Friday, June 02, 2006

News of the Day (June 2)

From the China Freedom Blog Alliance: The Korea Liberator says good riddance to Chung Dong-Young, praises younger South Koreans speaking up for the rights of their northern brethren, speculates on the reason the now-reeling South Korean doves invited Jay Lefkowitz to Kaesong, and covers everything else in their Korea Diary.

Second group of Korean refugees coming to United States: Pastor Chun Ki Won tells Daily NK that "Refugee Status has already been obtained for these people."

More on the satellite regimes: The Stalinists continue to ban much of South Korean television (Daily NK) and now are prohibiting smokers from attending college (Newsmax). Meanwhile, as America's decision to cave in to Iran reverberates, calls for liberation grow (Cybercast News), and those who would defend Khomeinism come under increasing scrutiny (Western Standard).

Communist China wants more high-tech weaponry: Communist China's new defense plans include "accelerating armaments technology over the next 15 years" (United Press Int'l via Washington Times). In part this is designed to ensure the cadres no longer need to import high-tech weaponry (take note, Russia).

Enlightened Comment of the Day: Today's winner is Fred Stakelbeck, Jr. (Washington Times) - "Almost everything Beijing has done over the past two decades, from Westernizing its economy to modernizing and streamlining its military to updating its infrastructure, has been undertaken to challenge America's world authority."

India blocks ZTE from domestic telecommunications equipment market: The Indian government cited "security concerns," which are the subject of an ongoing investigation. ZTE helped Saddam Hussein integrate his air defense network in 2001. Report: United Press Int'l via Washington Times

Despite Chen Shui-bian's woes, Taiwan marches on: Jerome F. Keating details the Taiwanese spirit of freedom in the Epoch Times. Perhaps even more telling of Taiwan's future, however, is this Washington Post story on President Chen Shui-bian's political troubles, which noted the Communist reaction to Chiu Yi, one of Chen's most virulent critics: "Chiu was invited to Peking University last week to speak to students on his campaign against Chen, who is widely despised in China. But after he told Beijing-based reporters that Taiwan's democracy and free press were essential in allowing him to air his charges, officials from the Chinese government's Taiwan Affairs Office told him he could not make the speech" (emphasis added).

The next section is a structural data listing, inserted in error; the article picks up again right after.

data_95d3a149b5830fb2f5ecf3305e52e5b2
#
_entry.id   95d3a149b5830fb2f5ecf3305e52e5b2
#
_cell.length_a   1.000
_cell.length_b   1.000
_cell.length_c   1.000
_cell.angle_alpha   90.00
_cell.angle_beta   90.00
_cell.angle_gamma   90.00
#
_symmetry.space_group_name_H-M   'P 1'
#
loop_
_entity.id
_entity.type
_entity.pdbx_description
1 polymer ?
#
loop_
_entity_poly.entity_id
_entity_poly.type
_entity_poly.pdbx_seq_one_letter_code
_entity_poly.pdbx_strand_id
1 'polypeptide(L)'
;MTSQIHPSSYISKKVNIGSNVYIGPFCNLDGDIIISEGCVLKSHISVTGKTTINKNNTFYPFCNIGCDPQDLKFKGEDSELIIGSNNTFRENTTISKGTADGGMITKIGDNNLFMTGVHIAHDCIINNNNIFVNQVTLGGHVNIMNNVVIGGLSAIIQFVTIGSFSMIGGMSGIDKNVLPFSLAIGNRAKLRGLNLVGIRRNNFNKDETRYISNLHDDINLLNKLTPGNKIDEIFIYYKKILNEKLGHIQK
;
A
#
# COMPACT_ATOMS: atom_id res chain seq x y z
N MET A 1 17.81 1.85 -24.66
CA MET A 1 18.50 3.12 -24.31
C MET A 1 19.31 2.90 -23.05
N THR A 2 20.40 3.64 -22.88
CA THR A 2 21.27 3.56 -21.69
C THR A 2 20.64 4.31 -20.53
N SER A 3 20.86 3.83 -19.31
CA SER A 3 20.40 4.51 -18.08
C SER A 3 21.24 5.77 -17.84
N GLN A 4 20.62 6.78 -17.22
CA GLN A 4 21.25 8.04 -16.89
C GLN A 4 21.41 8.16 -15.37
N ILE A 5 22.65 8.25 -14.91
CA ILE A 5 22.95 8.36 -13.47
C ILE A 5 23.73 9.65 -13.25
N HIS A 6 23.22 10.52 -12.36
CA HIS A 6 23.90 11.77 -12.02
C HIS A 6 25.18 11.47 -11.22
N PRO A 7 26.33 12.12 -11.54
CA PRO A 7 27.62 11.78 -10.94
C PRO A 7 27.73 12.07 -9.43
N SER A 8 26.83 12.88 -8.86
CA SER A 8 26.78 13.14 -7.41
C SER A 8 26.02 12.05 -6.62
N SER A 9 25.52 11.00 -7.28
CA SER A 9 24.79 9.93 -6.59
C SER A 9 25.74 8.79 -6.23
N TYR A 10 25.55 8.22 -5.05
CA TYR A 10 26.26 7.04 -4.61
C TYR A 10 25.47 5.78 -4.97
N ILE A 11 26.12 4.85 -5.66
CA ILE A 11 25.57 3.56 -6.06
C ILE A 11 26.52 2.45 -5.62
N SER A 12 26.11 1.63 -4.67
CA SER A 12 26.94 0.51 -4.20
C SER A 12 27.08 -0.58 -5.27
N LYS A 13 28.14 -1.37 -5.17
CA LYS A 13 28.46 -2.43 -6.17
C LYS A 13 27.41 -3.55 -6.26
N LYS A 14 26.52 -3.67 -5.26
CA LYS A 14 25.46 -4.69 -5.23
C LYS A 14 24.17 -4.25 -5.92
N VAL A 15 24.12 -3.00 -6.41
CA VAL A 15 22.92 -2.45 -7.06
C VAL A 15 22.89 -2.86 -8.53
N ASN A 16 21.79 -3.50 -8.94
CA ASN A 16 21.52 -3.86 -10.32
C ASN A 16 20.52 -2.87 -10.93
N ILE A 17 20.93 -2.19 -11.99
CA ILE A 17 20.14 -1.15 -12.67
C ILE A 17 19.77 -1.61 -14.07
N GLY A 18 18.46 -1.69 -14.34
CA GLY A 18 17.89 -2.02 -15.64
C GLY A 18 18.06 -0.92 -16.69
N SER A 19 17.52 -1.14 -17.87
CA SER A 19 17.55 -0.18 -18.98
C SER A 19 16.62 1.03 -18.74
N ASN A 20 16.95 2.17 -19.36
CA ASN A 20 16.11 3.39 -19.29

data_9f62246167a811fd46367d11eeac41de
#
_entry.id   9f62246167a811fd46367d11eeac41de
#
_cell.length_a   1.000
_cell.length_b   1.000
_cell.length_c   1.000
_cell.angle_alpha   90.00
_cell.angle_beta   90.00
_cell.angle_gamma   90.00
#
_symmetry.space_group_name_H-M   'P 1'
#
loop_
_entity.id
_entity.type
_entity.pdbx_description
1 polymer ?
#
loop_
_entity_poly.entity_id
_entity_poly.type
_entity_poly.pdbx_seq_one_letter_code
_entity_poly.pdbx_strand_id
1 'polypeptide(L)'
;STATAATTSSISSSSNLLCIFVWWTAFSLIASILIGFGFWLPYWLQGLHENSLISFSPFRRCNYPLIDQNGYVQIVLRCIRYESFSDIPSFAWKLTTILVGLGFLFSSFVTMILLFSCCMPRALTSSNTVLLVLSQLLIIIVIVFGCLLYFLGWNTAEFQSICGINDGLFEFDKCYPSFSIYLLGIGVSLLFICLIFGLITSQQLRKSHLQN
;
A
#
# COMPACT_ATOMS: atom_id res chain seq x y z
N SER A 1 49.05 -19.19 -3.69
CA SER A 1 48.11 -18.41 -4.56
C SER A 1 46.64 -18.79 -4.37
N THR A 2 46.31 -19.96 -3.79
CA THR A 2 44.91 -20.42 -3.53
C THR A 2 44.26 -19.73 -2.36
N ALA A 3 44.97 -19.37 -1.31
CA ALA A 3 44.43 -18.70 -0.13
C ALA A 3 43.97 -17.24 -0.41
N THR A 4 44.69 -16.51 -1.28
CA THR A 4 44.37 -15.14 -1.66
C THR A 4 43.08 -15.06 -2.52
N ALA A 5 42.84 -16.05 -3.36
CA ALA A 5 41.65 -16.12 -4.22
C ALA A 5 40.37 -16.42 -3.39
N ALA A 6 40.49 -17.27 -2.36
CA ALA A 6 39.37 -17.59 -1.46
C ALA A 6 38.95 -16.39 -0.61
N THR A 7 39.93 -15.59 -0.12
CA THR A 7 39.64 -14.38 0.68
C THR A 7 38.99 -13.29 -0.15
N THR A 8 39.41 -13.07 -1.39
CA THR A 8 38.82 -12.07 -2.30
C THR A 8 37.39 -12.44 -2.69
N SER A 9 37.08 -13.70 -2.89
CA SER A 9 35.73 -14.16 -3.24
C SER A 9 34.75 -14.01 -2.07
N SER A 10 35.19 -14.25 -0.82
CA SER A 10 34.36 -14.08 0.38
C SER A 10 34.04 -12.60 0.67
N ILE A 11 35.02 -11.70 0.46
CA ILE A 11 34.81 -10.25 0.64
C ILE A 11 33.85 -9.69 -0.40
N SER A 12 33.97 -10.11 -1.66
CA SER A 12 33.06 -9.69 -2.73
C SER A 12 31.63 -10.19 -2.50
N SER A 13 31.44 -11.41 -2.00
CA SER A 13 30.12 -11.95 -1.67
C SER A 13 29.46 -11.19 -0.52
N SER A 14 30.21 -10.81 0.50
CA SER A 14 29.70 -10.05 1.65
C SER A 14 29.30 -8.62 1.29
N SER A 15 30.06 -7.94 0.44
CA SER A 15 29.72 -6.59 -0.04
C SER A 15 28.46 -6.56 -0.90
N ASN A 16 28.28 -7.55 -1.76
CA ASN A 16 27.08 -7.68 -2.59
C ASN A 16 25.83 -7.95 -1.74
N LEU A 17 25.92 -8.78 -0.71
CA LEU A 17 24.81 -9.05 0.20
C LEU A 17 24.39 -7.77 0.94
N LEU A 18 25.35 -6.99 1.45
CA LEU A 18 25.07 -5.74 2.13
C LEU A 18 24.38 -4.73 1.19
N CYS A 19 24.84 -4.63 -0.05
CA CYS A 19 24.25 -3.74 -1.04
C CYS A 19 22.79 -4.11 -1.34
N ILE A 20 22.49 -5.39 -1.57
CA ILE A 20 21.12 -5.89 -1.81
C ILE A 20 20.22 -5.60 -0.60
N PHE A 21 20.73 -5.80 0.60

Gao Zhisheng praises Edward McMillan-Scott: The renowned human-rights attorney (sixth, tenth, fifth, lead, third, last, twelfth, eighth, third, second, third, eighth, eleventh, eighth, fourth, fourth, last, fourth, fifth, twelfth, fifth, second, lead, next to last, seventh, last, next to last, lead, second, last, sixth, tenth, eighth, second, eighth, ninth, lead, sixth, eighth, seventh, fifth, fourth, last, fifth, seventh, next to last, fourth, last, twenty-first, twenty-second, seventh, fourth, sixth, fourth, sixth, eleventh, eleventh, fourth, last, and sixth items) gives kudos to the European Parliament Vice President (fourth and seventh items) for his anti-Communism (Epoch Times).

Chen Yonglin speaks to the Epoch Times one year after he dramatically went public with accounts of Communist espionage overseas.

Vatican hits Communist China for interference again: The Roman Catholic Church called on the Communists to steer clear of "its internal organization" (Washington Times) - a reference to the Communists' decision to elevate bishops without the Church's approval (lead and ninth items).

Communist crackdown against the internet expands, but Hu Yaobang is spared, for now: The cadres are now recruiting "special Internet supervisors" (Radio Free Asia via the Epoch Times) from among the citizenry. Using citizens to spy on each other is a common tactic by Communists, one the Chinese Communist Party launched on a massive scale during the Cultural Revolution. However, the Communists still maintain a web site for the late reformist cadre Hu Yaobang, although the reasons for that have more to do the political battle between Hu Jintao and Jiang Zemin than any respect for Hu Yaobang himself (Epoch Times).

On the state of the workers in the workers' state - health care: A new report on the terrible status of Communist China's health care system is highlighted by Taiwan's Central News Agency (via Epoch Times).

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